Letter To My Chronic Illness

Dear IH,

I need to break things off with you. While I realize that we’ve been together now for 8 years, I’m feeling like the time has come for us to call things off and go our separate ways. You see, the problem is your insistence on dominating nearly every aspect of my life. I can’t allow that any longer.

You demand attention by bullying my body with either headaches, migraines &/or increased cranial pressure during times that I’ve promised my young daughter that we’ll go to the park, the library or attend a birthday party. You beat me into a state of exhaustion in which the bones in my body literally feel too heavy to lift and I cannot move well nor get enough sleep to overcome the veil of fatigue which you have caused, but there’s laundry to be done & put away, meals to be cooked, dishes to be washed, grocery shopping to do, a child to bathe & otherwise help get ready for the day or night. I just can’t go on like this anymore!!!

It’s maddening to be going about my day, feeling wonderful and soaking up all the joy that life has to offer and then BAM! You come along with stiffness, pain, fatigue or a head full of mess and try to ruin everything – not just for me but for my daughter, too, which is unacceptable!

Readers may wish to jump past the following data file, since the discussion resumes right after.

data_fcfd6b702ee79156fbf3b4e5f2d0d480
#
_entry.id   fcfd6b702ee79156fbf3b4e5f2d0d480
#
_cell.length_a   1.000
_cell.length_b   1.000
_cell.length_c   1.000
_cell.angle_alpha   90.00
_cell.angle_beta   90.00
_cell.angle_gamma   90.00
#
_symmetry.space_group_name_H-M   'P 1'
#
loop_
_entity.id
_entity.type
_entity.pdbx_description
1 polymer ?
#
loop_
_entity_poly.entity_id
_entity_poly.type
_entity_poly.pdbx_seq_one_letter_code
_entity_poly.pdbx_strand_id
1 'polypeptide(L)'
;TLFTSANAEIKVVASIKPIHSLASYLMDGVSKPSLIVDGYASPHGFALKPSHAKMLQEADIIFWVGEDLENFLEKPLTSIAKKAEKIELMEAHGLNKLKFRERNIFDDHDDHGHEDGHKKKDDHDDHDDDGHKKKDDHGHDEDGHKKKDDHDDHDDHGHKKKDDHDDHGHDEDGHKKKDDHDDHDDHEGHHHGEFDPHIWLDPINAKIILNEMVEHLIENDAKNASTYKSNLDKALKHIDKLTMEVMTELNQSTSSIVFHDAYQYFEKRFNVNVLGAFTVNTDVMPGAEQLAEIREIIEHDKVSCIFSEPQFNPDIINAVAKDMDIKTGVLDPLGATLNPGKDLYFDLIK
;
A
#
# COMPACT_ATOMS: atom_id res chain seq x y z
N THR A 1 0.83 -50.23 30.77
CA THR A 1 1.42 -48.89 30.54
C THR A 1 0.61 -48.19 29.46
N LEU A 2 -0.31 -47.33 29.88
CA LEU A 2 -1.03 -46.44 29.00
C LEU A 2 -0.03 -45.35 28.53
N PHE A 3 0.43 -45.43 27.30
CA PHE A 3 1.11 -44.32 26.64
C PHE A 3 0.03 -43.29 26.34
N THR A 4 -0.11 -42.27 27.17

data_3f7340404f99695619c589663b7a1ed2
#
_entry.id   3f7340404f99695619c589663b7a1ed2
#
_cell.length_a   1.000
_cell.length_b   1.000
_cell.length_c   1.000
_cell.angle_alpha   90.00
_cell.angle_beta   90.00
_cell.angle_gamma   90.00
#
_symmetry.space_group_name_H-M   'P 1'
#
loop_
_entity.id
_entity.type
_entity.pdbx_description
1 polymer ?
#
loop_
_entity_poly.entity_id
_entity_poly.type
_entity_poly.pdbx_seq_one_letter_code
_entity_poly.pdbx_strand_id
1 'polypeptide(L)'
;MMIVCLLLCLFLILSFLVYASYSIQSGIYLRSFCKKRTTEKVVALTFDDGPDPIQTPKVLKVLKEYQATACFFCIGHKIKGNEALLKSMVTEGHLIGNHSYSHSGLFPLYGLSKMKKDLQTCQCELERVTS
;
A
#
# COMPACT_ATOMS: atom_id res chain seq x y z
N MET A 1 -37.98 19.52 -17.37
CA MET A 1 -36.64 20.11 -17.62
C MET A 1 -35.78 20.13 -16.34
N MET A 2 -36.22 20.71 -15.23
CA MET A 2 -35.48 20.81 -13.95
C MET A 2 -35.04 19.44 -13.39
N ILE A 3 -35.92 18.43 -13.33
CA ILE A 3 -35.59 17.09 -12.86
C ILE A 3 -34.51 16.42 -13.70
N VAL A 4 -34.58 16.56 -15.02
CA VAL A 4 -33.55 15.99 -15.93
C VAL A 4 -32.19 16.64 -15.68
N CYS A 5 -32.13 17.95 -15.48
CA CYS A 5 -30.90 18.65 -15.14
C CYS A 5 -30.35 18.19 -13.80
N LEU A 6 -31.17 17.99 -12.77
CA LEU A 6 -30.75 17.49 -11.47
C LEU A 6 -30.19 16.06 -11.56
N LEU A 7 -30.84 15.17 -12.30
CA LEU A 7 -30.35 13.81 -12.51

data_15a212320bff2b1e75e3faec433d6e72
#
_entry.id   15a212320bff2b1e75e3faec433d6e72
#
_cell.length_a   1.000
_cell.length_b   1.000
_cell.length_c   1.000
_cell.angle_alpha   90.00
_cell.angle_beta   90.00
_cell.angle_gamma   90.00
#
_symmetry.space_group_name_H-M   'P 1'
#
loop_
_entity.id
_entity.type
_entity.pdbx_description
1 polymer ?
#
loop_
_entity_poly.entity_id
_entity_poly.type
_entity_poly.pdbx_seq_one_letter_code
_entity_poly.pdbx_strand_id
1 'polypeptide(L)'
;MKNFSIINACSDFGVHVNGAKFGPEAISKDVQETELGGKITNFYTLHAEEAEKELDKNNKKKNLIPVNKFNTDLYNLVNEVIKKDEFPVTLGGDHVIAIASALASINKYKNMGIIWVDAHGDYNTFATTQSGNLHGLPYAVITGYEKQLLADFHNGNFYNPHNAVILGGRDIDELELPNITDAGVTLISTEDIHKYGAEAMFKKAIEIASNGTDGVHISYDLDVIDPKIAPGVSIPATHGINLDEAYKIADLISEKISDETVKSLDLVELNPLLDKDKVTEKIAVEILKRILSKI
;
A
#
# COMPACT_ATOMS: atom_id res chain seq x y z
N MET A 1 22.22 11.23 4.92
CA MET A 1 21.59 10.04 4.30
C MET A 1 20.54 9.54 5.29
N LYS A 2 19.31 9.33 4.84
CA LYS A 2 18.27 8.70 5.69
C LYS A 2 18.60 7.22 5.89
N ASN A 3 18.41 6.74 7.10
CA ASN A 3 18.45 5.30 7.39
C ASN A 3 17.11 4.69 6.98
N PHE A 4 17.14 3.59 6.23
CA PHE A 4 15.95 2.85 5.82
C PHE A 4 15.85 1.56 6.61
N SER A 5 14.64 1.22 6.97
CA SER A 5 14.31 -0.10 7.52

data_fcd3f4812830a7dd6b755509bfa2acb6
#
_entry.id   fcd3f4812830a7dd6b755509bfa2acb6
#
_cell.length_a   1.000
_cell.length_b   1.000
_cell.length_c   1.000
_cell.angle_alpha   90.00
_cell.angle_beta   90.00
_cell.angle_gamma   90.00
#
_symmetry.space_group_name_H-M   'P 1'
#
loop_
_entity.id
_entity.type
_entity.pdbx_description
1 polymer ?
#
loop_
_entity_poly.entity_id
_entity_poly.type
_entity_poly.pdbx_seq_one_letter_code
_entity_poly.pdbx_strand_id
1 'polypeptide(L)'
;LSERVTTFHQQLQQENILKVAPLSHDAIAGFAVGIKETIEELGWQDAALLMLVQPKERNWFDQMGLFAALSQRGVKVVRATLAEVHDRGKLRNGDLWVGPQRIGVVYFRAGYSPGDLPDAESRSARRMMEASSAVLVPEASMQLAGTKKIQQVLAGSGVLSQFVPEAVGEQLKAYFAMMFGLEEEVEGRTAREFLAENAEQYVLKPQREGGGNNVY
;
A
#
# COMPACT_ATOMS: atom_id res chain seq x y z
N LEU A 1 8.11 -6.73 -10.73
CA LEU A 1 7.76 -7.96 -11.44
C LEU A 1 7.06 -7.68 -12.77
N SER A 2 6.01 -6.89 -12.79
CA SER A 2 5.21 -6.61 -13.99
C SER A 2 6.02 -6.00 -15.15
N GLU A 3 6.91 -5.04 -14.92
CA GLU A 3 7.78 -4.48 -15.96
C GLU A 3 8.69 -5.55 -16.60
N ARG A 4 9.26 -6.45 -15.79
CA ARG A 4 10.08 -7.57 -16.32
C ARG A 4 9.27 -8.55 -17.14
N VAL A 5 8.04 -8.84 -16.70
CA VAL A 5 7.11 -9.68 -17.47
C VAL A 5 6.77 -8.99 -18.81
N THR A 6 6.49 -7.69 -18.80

So, you see? I need us to part ways. I understand there’s no cure & treatment is only partially satisfactory, but you’ll just have to leave me alone for now. The doctors say your initials stand for “Intracranial Hypertension” but I know better:

IH really means Insistent Hovering, Impairing Happiness, Inconvenient Hassle, Interrupting Harmony, Interminable Hindrance.

I am not fooled. And I want to break up. So, we’re through. We’re finished. We’re over. Excuse the bluntness of it all, but you’ve certainly not been timid in your approach with me!! I’m sure if you have a response, you’ll let me know by this evening – I’ll probably lay down to sleep and feel your disruptive tingling throughout my limbs, your devious, painful throbbing in my feet and hands. You may even cause my pressure to rise to the point of hearing my heartbeat as my eyes jump to its rhythm.

But, whatever you do, just know that you don’t get to win. You might not be done with me, but I’ve given you the last of my worries, my fears, my pains, my aches, my sleepless nights and bedridden weeks. I’m moving forward with focus on the ones who treat me right, who make me feel good and who show me how much I’m loved.

Take it easy (on me!),

Lylly

 

 

This Gimp’s Guilt

I live in an area of the country (USA) that doesn’t see a lot of snow. But, we just received a whopping 8 inches of it the other day! For the past 2 days the sun has been shining, slowly melting the snow. Yet the temperature and wind chill are below freezing, so overnight everything that melted during the day refreezes causing ice to form on the roads & other such surfaces. One of those surfaces is the ramp leading to/from our front door.